Pharmacists in Poland are responsible for the dispensing and quality control of pharmaceuticals. The education process in pharmacy is regulated and monitored at the national level. Pharmacy education at Jagiellonian University is organized in a traditional way based on input and content teaching.
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Pharmacists in Poland are responsible for the dispensing and quality control of pharmaceuticals. The education process in pharmacy is regulated and monitored at the national level. Pharmacy education at Jagiellonian University is organized in a traditional way based on input and content teaching. The aim of the study was to determinate whether the Jagiellonian University curriculum in the Pharmacy program meets the criteria of the European Competence Framework. The mapping of the intended curriculum was done by four academic teachers. The qualitative and quantitative analysis of the distribution of the European Competence Framework among a group of courses and study years was done. We observed that most of the personal competencies are offered to students in their senior years, while the patient care competencies are distributed equally during the cycle of the study, and only some of them are overrepresented at the senior years. We need a legislation change at the national level as well as organizational and mental change at the university level to move from learning outcome-based pharmacy education to competence-based. Full article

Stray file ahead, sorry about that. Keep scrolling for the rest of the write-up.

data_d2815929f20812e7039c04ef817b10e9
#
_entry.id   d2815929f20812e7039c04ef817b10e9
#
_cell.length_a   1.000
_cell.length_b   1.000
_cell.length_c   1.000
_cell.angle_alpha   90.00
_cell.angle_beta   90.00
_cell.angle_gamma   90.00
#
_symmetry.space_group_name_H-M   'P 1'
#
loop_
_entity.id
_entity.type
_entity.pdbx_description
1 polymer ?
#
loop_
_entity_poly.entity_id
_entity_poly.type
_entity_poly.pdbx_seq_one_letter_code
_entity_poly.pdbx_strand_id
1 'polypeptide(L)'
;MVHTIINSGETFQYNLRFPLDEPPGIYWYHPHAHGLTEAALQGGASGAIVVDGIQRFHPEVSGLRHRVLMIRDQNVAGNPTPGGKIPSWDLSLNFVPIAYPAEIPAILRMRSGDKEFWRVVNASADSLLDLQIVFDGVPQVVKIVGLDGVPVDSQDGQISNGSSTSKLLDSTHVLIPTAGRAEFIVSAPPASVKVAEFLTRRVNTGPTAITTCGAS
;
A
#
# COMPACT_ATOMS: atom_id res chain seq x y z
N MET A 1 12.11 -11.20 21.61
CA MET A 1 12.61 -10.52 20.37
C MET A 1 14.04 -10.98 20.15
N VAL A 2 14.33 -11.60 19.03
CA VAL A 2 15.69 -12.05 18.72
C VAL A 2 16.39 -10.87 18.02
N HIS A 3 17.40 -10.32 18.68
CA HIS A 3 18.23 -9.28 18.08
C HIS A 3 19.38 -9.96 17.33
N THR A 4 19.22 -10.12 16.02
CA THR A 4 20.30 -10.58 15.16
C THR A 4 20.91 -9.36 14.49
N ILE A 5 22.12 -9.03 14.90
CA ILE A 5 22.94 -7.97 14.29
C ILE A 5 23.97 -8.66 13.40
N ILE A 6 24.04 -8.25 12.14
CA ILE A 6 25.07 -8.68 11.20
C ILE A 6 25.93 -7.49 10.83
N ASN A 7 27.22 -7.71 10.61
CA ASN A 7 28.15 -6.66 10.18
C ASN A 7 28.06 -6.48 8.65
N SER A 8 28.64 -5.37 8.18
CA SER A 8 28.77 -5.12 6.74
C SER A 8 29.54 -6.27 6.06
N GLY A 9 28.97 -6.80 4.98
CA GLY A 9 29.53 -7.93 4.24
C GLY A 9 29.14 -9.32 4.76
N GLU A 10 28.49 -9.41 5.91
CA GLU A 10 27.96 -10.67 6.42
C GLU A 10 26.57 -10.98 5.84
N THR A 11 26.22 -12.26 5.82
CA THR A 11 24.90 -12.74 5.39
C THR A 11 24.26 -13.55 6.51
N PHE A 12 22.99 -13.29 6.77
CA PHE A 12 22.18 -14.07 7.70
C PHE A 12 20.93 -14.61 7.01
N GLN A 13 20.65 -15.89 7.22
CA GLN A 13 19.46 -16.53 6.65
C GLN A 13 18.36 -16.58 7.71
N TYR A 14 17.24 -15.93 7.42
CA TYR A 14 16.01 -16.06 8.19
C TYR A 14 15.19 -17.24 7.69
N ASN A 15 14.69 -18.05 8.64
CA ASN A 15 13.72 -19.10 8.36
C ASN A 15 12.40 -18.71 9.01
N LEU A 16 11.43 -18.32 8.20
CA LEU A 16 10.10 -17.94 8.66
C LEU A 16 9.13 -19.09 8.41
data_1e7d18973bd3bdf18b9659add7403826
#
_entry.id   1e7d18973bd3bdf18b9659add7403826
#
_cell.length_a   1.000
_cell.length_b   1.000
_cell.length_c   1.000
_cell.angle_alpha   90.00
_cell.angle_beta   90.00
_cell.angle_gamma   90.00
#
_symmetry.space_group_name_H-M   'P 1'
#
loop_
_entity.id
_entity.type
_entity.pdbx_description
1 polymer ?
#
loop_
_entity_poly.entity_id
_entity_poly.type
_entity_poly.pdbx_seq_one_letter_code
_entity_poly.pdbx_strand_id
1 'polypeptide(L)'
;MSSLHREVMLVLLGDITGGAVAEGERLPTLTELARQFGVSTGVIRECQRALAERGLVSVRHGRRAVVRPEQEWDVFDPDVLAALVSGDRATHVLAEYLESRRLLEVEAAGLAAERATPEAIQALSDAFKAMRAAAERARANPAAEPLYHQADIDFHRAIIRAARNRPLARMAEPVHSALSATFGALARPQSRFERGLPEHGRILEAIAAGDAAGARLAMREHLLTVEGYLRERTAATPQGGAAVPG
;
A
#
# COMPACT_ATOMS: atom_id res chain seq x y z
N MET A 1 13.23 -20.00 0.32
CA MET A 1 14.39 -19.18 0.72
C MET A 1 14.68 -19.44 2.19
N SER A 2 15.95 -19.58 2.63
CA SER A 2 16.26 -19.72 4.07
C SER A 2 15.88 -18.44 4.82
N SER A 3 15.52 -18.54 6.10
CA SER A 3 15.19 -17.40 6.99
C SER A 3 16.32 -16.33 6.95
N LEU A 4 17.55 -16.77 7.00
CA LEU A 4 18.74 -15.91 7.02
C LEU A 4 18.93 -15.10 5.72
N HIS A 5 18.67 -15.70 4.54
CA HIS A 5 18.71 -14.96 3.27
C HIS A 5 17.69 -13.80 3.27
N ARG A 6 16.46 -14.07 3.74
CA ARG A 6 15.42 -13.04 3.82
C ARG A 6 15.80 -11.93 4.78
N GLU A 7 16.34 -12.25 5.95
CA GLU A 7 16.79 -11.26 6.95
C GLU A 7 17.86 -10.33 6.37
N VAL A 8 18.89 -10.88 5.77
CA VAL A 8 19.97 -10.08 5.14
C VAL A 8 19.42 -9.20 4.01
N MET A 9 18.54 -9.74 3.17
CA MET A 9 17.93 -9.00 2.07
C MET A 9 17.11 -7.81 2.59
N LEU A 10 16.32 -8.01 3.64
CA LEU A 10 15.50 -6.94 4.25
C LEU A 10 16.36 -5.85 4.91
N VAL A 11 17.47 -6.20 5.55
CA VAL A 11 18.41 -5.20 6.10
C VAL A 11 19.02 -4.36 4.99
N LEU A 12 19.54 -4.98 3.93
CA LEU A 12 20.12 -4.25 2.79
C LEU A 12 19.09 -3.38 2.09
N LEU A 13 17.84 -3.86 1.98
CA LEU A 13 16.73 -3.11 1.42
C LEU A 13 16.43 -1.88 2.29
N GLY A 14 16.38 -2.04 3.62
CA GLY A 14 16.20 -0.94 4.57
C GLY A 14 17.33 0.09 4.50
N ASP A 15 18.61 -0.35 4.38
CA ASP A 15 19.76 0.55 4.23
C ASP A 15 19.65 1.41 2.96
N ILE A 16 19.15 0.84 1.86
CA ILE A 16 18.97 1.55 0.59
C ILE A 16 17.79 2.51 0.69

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Open AccessArticle
Curriculum Mapping of the Master’s Program in Pharmacy in Slovenia with the PHAR-QA Competency Framework
Pharmacy 2017, 5(2), 24; doi:10.3390/pharmacy5020024 -
Abstract
This article presents the results of mapping the Slovenian pharmacy curriculum to evaluate the adequacy of the recently developed and validated European Pharmacy Competences Framework (EPCF). The mapping was carried out and evaluated progressively by seven members of the teaching staff at the